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East-West Dialogues: The Transferability of Concepts in the Humanities


Edited By Christoph Bode, Michael O'Sullivan, Lukas Schepp and Eli Park Sorensen

This is an edited collection of essays drawn from collaborative events organized jointly by The Chinese University of Hong Kong and Ludwig Maximilian University of Munich. The book focuses on how literary and cultural perspectives from different humanities academic environs in Asia and Europe might contribute to our understanding of the "transferability of concepts." Exploring ways in which these traditions may enter into new and productive collaborations, the book presents readings of a wide range of Western and Eastern writers, including Shakespeare, J.M. Coetzee, Yu Dafu. The book contains a virtual round table followed by four thematic sections – "Travels and Storytelling," "Translation and Transferability," "Historical Contexts and Transferability," and "Aesthetic Contexts and Transferability."

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Chapter 12: “It was one’s body feeling, not one’s mind”: A Pas de Deux for Virginia Woolf’s To the Lighthouse and the Russian Ballet: Chloe Leung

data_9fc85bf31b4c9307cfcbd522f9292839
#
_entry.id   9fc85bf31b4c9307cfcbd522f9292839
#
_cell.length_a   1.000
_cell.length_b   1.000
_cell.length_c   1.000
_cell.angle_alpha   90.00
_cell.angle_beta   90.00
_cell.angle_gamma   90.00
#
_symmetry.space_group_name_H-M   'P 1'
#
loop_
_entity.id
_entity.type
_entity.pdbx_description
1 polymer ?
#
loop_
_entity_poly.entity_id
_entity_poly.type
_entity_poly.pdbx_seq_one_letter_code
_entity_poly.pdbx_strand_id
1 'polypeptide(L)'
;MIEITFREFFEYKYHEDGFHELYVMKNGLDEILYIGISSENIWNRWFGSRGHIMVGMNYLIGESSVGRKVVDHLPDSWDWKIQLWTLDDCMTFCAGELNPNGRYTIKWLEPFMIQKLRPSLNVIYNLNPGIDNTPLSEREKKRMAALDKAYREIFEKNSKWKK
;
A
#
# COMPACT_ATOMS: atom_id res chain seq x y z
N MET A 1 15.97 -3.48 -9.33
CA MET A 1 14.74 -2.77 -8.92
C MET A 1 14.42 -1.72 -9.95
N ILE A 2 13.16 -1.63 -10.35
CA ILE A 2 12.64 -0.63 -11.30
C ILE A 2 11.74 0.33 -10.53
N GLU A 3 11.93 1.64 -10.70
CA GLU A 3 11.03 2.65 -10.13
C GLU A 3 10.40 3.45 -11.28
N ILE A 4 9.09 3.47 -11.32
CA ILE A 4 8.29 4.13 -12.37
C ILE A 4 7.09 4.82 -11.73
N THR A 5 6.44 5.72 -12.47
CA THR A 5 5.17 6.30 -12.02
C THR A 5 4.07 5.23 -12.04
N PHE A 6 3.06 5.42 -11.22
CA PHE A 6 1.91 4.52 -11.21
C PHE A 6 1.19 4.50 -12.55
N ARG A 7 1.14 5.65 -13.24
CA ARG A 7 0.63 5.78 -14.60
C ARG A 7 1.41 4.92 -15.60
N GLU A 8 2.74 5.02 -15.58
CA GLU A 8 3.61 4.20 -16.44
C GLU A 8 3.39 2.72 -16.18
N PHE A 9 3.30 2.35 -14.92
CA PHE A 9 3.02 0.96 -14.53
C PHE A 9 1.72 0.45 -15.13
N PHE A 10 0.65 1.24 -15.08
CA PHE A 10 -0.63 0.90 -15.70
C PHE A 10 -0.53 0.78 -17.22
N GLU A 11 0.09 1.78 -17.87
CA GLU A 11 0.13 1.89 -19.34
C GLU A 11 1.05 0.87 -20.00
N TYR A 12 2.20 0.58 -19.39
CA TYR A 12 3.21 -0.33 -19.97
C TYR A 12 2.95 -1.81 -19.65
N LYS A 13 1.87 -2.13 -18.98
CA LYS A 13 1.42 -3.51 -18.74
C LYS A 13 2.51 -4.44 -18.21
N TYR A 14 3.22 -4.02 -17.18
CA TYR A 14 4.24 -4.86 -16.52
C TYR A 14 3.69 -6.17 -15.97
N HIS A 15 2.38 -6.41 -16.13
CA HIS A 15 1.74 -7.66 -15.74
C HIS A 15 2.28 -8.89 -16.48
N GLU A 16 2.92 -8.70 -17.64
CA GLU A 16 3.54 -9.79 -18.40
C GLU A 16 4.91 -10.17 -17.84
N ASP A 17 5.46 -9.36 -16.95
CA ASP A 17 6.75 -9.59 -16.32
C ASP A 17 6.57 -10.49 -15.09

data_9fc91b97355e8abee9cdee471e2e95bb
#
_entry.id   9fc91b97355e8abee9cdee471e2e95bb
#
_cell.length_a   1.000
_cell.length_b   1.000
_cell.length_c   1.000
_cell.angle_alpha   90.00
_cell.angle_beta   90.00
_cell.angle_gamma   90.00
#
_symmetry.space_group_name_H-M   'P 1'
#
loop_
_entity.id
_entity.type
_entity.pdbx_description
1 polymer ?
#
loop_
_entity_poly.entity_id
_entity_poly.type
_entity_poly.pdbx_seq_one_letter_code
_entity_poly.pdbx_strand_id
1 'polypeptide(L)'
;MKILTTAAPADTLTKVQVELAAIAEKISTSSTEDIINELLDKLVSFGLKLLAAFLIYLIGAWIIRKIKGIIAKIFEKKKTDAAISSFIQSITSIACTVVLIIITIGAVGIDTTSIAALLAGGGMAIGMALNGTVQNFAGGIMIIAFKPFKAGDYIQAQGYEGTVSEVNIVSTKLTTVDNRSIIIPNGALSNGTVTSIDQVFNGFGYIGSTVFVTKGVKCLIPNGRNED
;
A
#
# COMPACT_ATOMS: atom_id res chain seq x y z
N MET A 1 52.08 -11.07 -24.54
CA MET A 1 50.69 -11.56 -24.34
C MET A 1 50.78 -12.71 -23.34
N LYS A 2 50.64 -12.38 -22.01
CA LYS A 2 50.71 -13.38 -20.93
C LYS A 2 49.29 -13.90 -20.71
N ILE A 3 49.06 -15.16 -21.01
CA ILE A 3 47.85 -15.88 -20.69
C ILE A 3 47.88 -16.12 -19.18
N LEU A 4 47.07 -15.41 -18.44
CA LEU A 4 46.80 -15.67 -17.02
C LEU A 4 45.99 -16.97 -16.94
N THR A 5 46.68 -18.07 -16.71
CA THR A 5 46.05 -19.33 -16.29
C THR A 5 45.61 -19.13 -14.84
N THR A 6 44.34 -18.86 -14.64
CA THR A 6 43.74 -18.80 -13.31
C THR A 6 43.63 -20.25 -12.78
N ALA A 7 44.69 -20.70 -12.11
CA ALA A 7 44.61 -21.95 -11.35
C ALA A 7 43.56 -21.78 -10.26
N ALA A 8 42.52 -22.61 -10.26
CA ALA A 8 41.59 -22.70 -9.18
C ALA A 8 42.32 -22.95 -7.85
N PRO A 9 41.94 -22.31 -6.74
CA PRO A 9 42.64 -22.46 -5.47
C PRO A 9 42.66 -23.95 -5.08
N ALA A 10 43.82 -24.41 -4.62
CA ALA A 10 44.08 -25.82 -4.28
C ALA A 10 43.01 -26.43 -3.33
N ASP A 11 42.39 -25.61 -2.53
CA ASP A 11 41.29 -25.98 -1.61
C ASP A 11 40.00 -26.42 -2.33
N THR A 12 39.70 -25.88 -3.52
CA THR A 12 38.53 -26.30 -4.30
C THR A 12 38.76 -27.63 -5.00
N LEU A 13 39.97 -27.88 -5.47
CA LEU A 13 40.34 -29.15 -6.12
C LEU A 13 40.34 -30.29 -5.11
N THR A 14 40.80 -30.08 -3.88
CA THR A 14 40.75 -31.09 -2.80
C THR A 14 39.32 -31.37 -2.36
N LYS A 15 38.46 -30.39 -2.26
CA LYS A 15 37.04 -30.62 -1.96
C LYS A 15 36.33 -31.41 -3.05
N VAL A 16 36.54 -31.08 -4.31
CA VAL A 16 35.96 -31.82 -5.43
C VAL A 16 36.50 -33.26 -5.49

Chloe Leung

“It was one’s body feeling, not one’s mind”: APas de Deux for Virginia Woolf’s To theLighthouse and the Russian Ballet

“It was absurd. It was impossible. One could not say what one meant” (18).

To the Lighthouse occupies a tripartite structure: “The Window,” “Time Passes,” and “The Lighthouse.” In a notebook dated March 1925, Woolf envisions the novel as “Two blocks joined by a corridor” which formed a shape like the letter ‘H’ (The Original Holograph Draft 48). At the same time, Woolf also wishes to break through these designs: she must “break up, dig deep, make prose move […] as prose has never moved before” (Diary Vol. 4 11). Choreographing a movement for her prose, Woolf configures writing as a rhythmical dance that oscillates between “breaking up” and “digging deep.” Although much has been said about the lyrical quality in Woolf’s prose, the choreographic and physical impetus of Woolf’s lyrical quality remains overlooked. This pattern that shapes Woolf’s prose, I suggest, can be informed by the dance culture that swept across the early twentieth-century. From the 1910s to the 1930s, the Russian ballet was recognised as a major force composing the fabric of modern dance. Most notable is Sergei Diaghilev’s Ballets Russes, a French-based Russian ballet company that came into vogue in London. Many novelists and poets, including Woolf, W.B. Yeats, T.S. Eliot, and Andre Gide, are conscious of the impact the Russian ballet had on their writing.1 Indeed, Woolf was an...

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